17. BFitz says

    “Not true look at all the VC money pouring into businesses built around .me domains”

    We are using a .me for emails and print ads for a new restaurant. Response is off the hook. We did build site on a .com and forward the .me, but the banners look cool and everyone comments on the email when they are handed a business card, “Cool email address.”

    Very memorable and not confusing plus it looks great for PPC.

  18. BrianWick says

    Michael – “Not true look at all the VC money pouring into businesses built around .me domains”

    That (especially VC money) has nothing to do with the direction of the Internet and TLDs, all that has to do with is Stroke.Me into feeling like I am part of the new Internet or whatever nre extension – nosense without a solid .com behind it.

    I do not make the rules – I simply play by them ,.

    – So we disagree ?

  19. Mr.T says

    BFitz, I´m happy to see more “openminded” people like yourself make good use of the new extensions. A lot of the upcoming companies/individuals move away from overpriced and outdated .com´s into new, more “trendy/modern” extensions.

    It is important to emphasize that far from all words fit every ccTLD, but there are a lot of options out there.

    Claiming that any brandable ccTLD is nonsense without a solid .com behind is just plain ignorant and shows a complete lack of knowledge.

    Food for thought – people playing by the rules are the followers. Breaking barriers and expanding the horizon is what it´s all about.

  20. BrianWick says

    @Mr T –
    “A lot of the upcoming companies/individuals move away from overpriced and outdated .com´s into new, more “trendy/modern” extensions.”

    I think your use of the word “trendy” says it all.
    How did the “Trendy” work out for the thugs taking on Rick ?

  21. Mr.T says

    BrianWick – let me say this right away. I think what the owners of did is a complete disgrace and I hope Rick teaches them a BIG lesson.

    When I’m talking about trendy ccTLD’s or gTLD’s I mean the .ME’s the .TV’s, the .US or any other TLD that has a great “ring” to it. These popular extensions get more and more attention from end users.

    .ME domains that call for action are great brandable domains, like Meet.ME or Love.ME or Date.ME.

    Other great brand examples could be:

    Watch.TV, Online.TV, Help.Us, Adore.Us, Visit.It, Love.It, Drink.It

    .Me, .TV and .US are definitely the top 3 “brandable” ccTLD’s. The sales have increased a lot over the last two years, and this is only the beginning of a new way companies choose to brand their products. NBA.TV is one of the best examples. They didn’t choose or, they went for NBA.TV because it’s easier to remember and a real brand.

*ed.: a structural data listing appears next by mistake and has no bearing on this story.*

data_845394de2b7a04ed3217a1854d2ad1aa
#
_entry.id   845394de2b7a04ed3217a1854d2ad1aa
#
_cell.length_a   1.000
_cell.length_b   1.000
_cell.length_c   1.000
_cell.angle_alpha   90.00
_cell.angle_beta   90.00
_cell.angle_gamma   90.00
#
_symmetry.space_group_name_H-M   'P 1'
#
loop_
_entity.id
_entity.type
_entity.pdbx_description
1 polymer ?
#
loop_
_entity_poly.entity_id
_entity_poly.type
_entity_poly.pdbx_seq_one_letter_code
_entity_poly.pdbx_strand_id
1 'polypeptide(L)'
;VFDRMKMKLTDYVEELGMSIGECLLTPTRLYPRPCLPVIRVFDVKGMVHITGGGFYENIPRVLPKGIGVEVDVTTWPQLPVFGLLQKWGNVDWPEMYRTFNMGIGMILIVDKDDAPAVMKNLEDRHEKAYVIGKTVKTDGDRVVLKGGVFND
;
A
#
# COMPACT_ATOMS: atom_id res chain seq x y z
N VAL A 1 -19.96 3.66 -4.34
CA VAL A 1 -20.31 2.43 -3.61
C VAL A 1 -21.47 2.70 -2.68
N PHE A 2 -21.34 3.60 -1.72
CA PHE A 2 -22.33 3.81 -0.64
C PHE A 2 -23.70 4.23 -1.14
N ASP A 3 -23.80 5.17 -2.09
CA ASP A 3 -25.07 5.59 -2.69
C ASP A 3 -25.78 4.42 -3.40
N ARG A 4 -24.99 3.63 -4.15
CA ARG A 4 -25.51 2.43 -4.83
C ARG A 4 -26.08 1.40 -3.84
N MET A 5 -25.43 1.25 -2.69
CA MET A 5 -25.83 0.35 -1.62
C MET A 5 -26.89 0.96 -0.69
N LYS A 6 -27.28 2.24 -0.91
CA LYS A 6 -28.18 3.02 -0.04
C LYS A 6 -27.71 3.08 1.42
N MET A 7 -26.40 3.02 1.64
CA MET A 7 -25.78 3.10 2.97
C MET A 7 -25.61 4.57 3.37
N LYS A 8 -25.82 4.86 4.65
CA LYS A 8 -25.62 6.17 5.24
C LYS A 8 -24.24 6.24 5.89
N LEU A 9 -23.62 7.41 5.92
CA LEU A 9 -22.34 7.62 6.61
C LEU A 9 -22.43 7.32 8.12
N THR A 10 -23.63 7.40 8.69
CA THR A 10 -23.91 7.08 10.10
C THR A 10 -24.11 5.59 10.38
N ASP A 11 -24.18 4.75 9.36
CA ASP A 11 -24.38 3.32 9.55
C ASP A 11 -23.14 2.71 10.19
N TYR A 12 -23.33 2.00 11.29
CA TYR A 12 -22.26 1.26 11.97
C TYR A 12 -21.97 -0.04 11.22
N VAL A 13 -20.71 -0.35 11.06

Domain hacks are a completely different story. They are less brandable and more confusing because the extension is part of the word/domain, ie

    I am sure .com will always be around, but mark my words when I tell you that .COM won’t be the primary extension forever and always, especially outside the .US where big changes are happening on a daily basis.

  22. BrianWick says

    “but mark my words when I tell you that .COM won’t be the primary extension forever”

    You cannot let your frustration get the better part of you – best of luck.

  23. Mr.T says

    BrianWick – there is no frustration at all :)

    I bet you´ve heard the news that Verisign applied for 14 new top level domain names including 12 transliterations of .com and .net?

    Like I said earlier, time will tell where .com is heading.

    Have a great weekend.

  24. BrianWick says

    Mr T –
    Verisign or any other individual or group cannot change what ACPA and UDRP opinions, lawyers and other entities have programmed into the consumer for 15+ years – i.e. .com is the brand of the Internet – that is what the thugs desparately realize and what anybody that buys a .CO, .ME, .TV or whatever will eventually realize.

  25. TheOne says


    “is this DomainKing” ? … looks like Domain KID.

    What a child-like response was that. Is Rick Schwartz 16year old kid ?
    1.) to hijack the BIGGER and better domain name
    -> What is BIGGER domain ?

    2.) nowing that Respondent had been using in one way or another for over 15 years; had developed substantial traffic to the site;
    -> “one way or another” … lol …

    3.) Even if the Complainant had a mark (which it does not),
    -> LOL, you still have not found Brasilian TM-Database

    With such response you publish it ?

    You are not businessman, nor domainer, nor domain king.
    Just one who had some luck in past.